In the 18th and 19th centuries, vanilla from Mexico was all the rage. Planters tried to get the plant to grow in other parts of the world, but while the vine grew, it would not pollinate and produce vanilla beans. Growers couldn’t even find the sexual parts of the plant, which would enable them to hand-pollinate it.
They kept trying. One plantation owner, Ferréol Bellier-Beaumont, on the island of Réunion halfway between India and Africa, had received a bunch of vanilla plants from the government in Paris. He’d planted them, and one, only one, held on for 22 years. It never fruited.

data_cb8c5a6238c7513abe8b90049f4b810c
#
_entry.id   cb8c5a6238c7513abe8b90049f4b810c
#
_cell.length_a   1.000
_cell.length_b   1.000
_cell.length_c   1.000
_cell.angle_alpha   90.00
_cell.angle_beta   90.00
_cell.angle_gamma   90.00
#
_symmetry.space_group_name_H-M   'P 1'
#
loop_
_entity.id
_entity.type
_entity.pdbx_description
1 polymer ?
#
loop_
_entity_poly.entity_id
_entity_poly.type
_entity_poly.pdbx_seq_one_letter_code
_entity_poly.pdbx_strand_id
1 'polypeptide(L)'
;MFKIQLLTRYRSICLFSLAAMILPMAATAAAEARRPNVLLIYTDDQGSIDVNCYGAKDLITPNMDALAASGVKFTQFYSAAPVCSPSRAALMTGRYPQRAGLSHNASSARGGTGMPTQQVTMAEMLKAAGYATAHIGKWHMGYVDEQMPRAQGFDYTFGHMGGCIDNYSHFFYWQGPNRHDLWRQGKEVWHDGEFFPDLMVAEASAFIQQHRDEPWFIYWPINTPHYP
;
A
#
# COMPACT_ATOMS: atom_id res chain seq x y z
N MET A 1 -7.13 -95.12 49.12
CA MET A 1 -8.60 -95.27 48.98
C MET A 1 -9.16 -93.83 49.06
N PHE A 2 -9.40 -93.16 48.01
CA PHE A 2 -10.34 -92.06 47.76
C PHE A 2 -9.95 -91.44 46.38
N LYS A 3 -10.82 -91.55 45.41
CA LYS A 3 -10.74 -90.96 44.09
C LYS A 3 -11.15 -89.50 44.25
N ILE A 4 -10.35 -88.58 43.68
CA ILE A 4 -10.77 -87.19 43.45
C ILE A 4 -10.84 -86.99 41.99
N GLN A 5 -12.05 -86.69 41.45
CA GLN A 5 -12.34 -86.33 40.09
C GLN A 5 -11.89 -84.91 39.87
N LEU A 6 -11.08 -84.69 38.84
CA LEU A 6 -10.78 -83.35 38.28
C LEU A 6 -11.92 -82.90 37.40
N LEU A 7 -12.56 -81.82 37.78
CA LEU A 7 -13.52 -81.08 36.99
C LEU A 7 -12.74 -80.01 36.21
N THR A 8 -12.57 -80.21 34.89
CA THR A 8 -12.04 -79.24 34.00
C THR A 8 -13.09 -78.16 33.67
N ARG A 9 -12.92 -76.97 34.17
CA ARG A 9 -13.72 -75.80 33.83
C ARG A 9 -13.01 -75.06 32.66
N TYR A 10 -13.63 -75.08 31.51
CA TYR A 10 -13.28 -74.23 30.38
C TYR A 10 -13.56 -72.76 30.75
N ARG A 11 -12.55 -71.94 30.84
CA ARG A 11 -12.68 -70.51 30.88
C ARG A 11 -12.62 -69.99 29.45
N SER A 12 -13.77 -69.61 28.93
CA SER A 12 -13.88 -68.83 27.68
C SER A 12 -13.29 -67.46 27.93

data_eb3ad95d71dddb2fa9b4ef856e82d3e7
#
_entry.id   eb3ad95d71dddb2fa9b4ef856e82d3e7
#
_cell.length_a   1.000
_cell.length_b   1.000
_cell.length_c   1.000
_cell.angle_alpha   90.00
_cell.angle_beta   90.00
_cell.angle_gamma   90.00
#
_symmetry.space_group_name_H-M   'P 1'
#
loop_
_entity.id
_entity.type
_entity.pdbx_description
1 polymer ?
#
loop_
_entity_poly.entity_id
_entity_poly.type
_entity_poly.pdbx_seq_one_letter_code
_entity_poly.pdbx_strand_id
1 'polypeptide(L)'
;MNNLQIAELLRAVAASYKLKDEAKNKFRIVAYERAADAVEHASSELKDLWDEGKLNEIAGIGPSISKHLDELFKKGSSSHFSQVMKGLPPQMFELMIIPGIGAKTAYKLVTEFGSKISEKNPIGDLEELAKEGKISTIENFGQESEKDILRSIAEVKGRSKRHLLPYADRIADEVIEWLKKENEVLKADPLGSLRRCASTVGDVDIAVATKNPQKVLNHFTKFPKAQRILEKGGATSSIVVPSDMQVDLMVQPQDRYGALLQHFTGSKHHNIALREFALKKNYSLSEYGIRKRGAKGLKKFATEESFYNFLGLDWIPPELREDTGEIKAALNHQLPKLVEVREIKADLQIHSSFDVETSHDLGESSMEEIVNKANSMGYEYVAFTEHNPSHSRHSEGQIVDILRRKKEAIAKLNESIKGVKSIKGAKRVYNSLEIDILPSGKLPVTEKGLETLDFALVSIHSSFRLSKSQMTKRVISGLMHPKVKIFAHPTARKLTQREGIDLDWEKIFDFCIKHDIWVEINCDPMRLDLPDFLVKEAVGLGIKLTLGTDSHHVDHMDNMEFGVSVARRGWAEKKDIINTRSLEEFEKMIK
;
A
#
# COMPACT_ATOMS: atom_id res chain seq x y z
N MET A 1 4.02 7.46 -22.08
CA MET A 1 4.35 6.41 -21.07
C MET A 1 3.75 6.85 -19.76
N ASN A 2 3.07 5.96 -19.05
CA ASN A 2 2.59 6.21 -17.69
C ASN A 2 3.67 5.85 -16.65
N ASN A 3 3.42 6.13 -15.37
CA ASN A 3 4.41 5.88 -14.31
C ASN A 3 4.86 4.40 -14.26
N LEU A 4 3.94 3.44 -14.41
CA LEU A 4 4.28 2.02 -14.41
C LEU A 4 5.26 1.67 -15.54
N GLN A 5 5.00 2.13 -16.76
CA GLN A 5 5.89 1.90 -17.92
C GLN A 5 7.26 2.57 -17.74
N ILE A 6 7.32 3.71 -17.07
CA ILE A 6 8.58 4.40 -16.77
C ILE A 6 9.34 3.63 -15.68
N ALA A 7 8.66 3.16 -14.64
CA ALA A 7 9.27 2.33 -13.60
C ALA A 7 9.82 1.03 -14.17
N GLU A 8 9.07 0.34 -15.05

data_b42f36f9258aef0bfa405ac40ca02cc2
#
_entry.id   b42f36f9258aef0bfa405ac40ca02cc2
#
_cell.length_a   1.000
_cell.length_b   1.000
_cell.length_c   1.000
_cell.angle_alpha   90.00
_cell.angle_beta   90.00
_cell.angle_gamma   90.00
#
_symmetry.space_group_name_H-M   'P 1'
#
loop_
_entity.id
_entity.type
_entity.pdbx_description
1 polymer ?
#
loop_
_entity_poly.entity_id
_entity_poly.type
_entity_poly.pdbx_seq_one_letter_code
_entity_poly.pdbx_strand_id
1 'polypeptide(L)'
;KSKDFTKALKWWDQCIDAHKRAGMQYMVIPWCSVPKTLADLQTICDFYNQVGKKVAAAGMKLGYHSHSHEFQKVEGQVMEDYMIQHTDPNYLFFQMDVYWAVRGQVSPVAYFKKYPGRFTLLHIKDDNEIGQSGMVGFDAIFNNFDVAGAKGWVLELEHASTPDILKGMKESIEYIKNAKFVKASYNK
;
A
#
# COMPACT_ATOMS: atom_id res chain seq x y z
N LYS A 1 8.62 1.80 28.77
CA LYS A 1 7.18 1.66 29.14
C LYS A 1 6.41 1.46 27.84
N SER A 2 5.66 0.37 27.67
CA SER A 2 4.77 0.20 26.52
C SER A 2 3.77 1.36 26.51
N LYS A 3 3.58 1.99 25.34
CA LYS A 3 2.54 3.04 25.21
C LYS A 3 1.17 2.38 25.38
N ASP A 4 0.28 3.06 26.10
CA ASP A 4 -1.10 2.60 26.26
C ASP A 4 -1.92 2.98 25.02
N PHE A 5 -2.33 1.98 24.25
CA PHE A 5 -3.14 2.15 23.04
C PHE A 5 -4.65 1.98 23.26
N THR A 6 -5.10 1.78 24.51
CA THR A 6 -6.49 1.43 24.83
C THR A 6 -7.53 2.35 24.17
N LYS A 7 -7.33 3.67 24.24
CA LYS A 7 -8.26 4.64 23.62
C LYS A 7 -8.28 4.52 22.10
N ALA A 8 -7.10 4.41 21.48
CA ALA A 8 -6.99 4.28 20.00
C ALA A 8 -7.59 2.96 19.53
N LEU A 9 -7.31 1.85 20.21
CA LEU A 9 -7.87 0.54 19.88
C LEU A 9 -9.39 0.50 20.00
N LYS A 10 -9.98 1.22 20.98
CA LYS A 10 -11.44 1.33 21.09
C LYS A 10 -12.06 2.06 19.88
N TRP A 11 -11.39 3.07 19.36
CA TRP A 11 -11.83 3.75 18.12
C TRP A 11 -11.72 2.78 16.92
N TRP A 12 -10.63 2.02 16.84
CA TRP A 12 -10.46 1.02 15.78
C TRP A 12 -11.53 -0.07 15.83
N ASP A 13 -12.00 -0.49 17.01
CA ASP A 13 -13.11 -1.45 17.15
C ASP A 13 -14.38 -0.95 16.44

The story goes that one morning in 1841, Bellier-Beaumont was walking with his young African slave Edmond when they came up to a surviving vine. Edmond pointed to a part of the plant, and there, in plain view, were two packs of vanilla beans hanging from the vine. Two! That was startling. But then Edmond dropped a little bomb: This wasn’t an accident. He’d produced those fruits himself, he said, by hand-pollination.
The 12-year-old’s technique worked, and he taught it to other slaves of Réunion. Exports of vanilla exploded. What’s most amazing about the story is that Edmond received credit for the discovery, although his story had its ups and downs. Read about the discovery of vanilla pollination and find out what happened to Edmond at National Geographic’s Phenomena blog.
(Image credit: Robert Krulwich)